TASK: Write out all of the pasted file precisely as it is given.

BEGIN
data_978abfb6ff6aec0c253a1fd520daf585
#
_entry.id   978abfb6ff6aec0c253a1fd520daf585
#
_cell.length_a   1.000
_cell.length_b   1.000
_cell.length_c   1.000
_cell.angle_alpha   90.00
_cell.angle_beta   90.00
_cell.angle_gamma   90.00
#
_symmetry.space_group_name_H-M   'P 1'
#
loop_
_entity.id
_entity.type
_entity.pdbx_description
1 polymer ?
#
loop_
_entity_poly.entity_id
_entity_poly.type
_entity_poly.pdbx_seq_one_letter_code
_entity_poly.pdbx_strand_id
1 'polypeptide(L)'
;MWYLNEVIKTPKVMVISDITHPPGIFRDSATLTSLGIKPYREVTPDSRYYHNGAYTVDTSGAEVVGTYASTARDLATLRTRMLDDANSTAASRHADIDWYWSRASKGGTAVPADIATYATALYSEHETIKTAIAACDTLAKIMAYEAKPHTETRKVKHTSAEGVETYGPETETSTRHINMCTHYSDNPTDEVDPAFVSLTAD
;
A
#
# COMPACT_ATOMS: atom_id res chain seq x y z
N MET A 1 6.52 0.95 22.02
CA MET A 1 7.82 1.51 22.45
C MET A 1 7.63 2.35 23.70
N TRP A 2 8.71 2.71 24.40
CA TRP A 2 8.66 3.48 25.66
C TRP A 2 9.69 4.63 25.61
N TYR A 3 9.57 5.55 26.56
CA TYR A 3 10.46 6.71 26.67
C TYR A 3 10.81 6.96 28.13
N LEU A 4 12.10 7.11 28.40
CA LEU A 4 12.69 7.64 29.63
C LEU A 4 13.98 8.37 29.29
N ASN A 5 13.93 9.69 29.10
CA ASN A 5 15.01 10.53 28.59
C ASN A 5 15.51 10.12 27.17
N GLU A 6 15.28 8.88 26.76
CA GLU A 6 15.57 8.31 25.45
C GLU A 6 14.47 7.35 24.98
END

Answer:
data_978abfb6ff6aec0c253a1fd520daf585
#
_entry.id   978abfb6ff6aec0c253a1fd520daf585
#
_cell.length_a   1.000
_cell.length_b   1.000
_cell.length_c   1.000
_cell.angle_alpha   90.00
_cell.angle_beta   90.00
_cell.angle_gamma   90.00
#
_symmetry.space_group_name_H-M   'P 1'
#
loop_
_entity.id
_entity.type
_entity.pdbx_description
1 polymer ?
#
loop_
_entity_poly.entity_id
_entity_poly.type
_entity_poly.pdbx_seq_one_letter_code
_entity_poly.pdbx_strand_id
1 'polypeptide(L)'
;MWYLNEVIKTPKVMVISDITHPPGIFRDSATLTSLGIKPYREVTPDSRYYHNGAYTVDTSGAEVVGTYASTARDLATLRTRMLDDANSTAASRHADIDWYWSRASKGGTAVPADIATYATALYSEHETIKTAIAACDTLAKIMAYEAKPHTETRKVKHTSAEGVETYGPETETSTRHINMCTHYSDNPTDEVDPAFVSLTAD
;
A
#
# COMPACT_ATOMS: atom_id res chain seq x y z
N MET A 1 6.52 0.95 22.02
CA MET A 1 7.82 1.51 22.45
C MET A 1 7.63 2.35 23.70
N TRP A 2 8.71 2.71 24.40
CA TRP A 2 8.66 3.48 25.66
C TRP A 2 9.69 4.63 25.61
N TYR A 3 9.57 5.55 26.56
CA TYR A 3 10.46 6.71 26.67
C TYR A 3 10.81 6.96 28.13
N LEU A 4 12.10 7.11 28.40
CA LEU A 4 12.69 7.64 29.63
C LEU A 4 13.98 8.37 29.29
N ASN A 5 13.93 9.69 29.10
CA ASN A 5 15.01 10.53 28.59
C ASN A 5 15.51 10.12 27.17
N GLU A 6 15.28 8.88 26.76
CA GLU A 6 15.57 8.31 25.45
C GLU A 6 14.47 7.35 24.98